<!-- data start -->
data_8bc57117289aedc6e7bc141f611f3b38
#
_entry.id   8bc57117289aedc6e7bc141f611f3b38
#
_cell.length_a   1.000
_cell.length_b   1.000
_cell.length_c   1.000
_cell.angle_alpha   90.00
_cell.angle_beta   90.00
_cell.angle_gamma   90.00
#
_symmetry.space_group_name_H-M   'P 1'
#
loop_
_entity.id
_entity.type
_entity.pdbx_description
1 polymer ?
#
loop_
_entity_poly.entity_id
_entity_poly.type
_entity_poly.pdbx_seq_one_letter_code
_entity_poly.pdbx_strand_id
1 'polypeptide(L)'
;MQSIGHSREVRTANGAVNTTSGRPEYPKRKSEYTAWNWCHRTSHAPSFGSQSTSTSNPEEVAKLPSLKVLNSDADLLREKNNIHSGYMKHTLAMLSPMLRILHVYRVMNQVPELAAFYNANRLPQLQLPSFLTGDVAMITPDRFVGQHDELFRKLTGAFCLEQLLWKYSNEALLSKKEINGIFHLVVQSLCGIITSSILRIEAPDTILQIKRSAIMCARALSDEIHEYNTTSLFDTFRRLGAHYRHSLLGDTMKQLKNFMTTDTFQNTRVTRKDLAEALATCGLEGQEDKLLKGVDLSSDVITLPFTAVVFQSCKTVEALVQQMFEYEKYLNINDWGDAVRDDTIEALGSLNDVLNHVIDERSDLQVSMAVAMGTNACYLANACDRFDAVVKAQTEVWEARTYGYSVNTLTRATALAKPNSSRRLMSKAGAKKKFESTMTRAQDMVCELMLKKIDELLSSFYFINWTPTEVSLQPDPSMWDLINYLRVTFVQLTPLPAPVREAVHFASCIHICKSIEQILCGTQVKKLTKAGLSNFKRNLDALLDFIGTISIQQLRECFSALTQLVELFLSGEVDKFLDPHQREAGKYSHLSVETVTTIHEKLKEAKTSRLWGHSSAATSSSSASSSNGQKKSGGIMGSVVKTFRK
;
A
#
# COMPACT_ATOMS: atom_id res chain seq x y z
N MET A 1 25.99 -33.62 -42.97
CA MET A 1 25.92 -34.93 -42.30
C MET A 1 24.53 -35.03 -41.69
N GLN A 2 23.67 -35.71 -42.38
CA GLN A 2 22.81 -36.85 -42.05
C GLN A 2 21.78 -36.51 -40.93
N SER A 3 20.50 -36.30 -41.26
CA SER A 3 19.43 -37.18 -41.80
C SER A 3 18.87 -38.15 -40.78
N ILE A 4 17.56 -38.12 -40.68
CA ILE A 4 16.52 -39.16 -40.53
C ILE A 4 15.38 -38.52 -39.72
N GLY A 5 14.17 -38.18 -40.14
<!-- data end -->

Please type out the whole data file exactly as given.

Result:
data_8bc57117289aedc6e7bc141f611f3b38
#
_entry.id   8bc57117289aedc6e7bc141f611f3b38
#
_cell.length_a   1.000
_cell.length_b   1.000
_cell.length_c   1.000
_cell.angle_alpha   90.00
_cell.angle_beta   90.00
_cell.angle_gamma   90.00
#
_symmetry.space_group_name_H-M   'P 1'
#
loop_
_entity.id
_entity.type
_entity.pdbx_description
1 polymer ?
#
loop_
_entity_poly.entity_id
_entity_poly.type
_entity_poly.pdbx_seq_one_letter_code
_entity_poly.pdbx_strand_id
1 'polypeptide(L)'
;MQSIGHSREVRTANGAVNTTSGRPEYPKRKSEYTAWNWCHRTSHAPSFGSQSTSTSNPEEVAKLPSLKVLNSDADLLREKNNIHSGYMKHTLAMLSPMLRILHVYRVMNQVPELAAFYNANRLPQLQLPSFLTGDVAMITPDRFVGQHDELFRKLTGAFCLEQLLWKYSNEALLSKKEINGIFHLVVQSLCGIITSSILRIEAPDTILQIKRSAIMCARALSDEIHEYNTTSLFDTFRRLGAHYRHSLLGDTMKQLKNFMTTDTFQNTRVTRKDLAEALATCGLEGQEDKLLKGVDLSSDVITLPFTAVVFQSCKTVEALVQQMFEYEKYLNINDWGDAVRDDTIEALGSLNDVLNHVIDERSDLQVSMAVAMGTNACYLANACDRFDAVVKAQTEVWEARTYGYSVNTLTRATALAKPNSSRRLMSKAGAKKKFESTMTRAQDMVCELMLKKIDELLSSFYFINWTPTEVSLQPDPSMWDLINYLRVTFVQLTPLPAPVREAVHFASCIHICKSIEQILCGTQVKKLTKAGLSNFKRNLDALLDFIGTISIQQLRECFSALTQLVELFLSGEVDKFLDPHQREAGKYSHLSVETVTTIHEKLKEAKTSRLWGHSSAATSSSSASSSNGQKKSGGIMGSVVKTFRK
;
A
#
# COMPACT_ATOMS: atom_id res chain seq x y z
N MET A 1 25.99 -33.62 -42.97
CA MET A 1 25.92 -34.93 -42.30
C MET A 1 24.53 -35.03 -41.69
N GLN A 2 23.67 -35.71 -42.38
CA GLN A 2 22.81 -36.85 -42.05
C GLN A 2 21.78 -36.51 -40.93
N SER A 3 20.50 -36.30 -41.26
CA SER A 3 19.43 -37.18 -41.80
C SER A 3 18.87 -38.15 -40.78
N ILE A 4 17.56 -38.12 -40.68
CA ILE A 4 16.52 -39.16 -40.53
C ILE A 4 15.38 -38.52 -39.72
N GLY A 5 14.17 -38.18 -40.14